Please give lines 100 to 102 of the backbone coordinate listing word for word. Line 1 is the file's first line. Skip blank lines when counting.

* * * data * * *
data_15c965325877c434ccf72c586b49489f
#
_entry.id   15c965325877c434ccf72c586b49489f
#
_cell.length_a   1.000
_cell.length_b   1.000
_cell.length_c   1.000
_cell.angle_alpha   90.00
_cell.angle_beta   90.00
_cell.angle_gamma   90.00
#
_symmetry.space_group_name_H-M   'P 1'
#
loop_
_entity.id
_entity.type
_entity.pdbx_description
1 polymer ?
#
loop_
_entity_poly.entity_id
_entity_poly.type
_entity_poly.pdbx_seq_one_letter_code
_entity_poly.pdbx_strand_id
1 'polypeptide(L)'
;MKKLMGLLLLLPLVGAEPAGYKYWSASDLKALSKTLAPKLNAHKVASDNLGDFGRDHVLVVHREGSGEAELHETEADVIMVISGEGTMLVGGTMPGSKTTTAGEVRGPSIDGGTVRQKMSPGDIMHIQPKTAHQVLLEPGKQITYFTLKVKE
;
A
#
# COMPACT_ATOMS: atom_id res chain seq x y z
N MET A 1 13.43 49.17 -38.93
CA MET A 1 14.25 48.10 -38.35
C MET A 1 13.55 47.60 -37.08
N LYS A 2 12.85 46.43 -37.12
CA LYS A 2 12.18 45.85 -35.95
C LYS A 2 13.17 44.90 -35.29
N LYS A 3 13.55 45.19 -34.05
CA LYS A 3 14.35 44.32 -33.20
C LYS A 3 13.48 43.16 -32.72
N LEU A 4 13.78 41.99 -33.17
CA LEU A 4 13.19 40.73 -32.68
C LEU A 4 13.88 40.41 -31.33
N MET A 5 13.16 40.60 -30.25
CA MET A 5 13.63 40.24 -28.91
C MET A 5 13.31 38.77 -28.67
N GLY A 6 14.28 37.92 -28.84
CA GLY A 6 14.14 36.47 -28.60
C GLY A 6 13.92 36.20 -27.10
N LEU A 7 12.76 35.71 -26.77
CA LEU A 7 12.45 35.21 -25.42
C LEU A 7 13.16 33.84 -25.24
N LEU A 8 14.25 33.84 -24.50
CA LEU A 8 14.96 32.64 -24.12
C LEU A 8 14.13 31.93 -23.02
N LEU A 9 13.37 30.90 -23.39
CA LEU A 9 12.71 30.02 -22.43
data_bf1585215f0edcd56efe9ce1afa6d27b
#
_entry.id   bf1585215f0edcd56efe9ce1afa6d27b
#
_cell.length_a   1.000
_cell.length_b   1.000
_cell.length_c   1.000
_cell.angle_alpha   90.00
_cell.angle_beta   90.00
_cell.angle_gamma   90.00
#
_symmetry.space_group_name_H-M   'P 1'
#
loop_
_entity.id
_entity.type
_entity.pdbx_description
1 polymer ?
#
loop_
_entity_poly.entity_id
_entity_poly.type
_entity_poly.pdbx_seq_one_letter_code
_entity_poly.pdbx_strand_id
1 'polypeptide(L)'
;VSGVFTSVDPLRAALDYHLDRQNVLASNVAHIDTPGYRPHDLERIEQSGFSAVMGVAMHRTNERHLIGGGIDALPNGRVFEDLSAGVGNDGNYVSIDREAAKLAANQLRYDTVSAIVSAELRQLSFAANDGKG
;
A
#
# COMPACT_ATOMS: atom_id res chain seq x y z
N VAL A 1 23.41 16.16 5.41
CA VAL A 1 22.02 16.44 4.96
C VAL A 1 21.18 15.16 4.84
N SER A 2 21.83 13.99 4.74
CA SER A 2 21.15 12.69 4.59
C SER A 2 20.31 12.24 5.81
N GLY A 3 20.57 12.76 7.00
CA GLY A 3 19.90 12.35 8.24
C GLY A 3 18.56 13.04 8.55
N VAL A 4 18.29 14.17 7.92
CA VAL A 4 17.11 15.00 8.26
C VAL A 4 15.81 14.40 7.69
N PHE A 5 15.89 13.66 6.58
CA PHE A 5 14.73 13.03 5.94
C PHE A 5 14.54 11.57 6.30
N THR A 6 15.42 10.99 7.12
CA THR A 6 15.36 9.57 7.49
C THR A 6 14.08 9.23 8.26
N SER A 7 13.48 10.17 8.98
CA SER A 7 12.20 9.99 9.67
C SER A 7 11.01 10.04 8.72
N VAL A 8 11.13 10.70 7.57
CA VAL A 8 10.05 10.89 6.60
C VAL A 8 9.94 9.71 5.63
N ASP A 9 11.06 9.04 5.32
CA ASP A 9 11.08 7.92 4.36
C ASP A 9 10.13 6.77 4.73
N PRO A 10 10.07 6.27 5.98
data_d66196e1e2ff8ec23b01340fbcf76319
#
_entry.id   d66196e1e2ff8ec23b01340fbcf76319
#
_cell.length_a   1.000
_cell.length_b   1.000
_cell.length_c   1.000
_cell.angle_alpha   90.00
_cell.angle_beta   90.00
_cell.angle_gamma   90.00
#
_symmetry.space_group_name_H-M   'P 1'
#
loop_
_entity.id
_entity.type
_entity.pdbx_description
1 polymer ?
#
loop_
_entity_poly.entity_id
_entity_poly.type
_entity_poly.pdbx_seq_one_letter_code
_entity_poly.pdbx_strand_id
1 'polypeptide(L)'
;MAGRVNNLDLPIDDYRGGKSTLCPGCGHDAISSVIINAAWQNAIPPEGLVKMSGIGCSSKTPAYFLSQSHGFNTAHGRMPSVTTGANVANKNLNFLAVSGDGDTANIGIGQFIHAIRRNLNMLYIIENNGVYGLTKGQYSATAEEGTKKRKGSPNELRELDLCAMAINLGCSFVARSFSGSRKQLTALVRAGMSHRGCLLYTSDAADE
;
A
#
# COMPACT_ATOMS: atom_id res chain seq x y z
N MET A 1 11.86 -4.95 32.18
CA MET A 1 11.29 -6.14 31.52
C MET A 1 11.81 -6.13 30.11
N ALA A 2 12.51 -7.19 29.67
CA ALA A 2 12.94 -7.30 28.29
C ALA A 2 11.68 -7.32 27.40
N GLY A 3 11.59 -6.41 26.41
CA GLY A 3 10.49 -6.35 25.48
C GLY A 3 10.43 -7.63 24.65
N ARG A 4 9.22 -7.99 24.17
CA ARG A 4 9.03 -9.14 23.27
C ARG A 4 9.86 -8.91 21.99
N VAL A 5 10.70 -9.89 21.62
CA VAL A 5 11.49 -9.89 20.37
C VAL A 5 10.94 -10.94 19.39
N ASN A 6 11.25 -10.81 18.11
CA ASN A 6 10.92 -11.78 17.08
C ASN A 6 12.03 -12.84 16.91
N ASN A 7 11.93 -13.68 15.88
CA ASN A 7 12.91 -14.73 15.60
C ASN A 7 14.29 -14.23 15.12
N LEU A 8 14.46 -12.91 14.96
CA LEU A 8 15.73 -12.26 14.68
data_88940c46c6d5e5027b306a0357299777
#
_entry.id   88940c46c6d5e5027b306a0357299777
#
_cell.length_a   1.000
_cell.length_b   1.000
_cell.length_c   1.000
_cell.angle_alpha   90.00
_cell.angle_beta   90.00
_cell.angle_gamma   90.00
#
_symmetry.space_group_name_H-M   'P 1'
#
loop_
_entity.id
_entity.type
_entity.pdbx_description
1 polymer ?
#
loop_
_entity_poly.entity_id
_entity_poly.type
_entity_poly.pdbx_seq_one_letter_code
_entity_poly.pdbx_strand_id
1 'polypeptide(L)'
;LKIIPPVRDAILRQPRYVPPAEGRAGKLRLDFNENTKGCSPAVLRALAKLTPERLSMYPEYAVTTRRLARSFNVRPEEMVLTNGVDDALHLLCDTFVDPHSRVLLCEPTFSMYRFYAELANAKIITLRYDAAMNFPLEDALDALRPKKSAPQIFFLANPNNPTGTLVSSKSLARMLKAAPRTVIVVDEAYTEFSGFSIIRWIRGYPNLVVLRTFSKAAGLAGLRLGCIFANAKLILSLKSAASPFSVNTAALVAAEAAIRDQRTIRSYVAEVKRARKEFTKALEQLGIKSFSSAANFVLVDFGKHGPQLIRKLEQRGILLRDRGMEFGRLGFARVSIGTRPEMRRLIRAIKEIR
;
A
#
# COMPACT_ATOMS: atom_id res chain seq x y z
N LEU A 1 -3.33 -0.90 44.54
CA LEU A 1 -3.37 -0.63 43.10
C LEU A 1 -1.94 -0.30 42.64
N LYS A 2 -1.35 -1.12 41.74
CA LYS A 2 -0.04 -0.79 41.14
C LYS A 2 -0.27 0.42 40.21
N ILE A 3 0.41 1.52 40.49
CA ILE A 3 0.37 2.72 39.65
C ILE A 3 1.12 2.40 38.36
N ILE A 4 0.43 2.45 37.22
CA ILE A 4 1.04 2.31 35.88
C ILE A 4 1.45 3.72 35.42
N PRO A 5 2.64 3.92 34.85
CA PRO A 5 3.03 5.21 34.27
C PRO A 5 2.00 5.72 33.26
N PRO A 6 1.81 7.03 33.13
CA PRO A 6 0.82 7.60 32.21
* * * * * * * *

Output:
CA PHE A 5 14.73 13.03 5.94
C PHE A 5 14.54 11.57 6.30
N THR A 6 15.42 10.99 7.12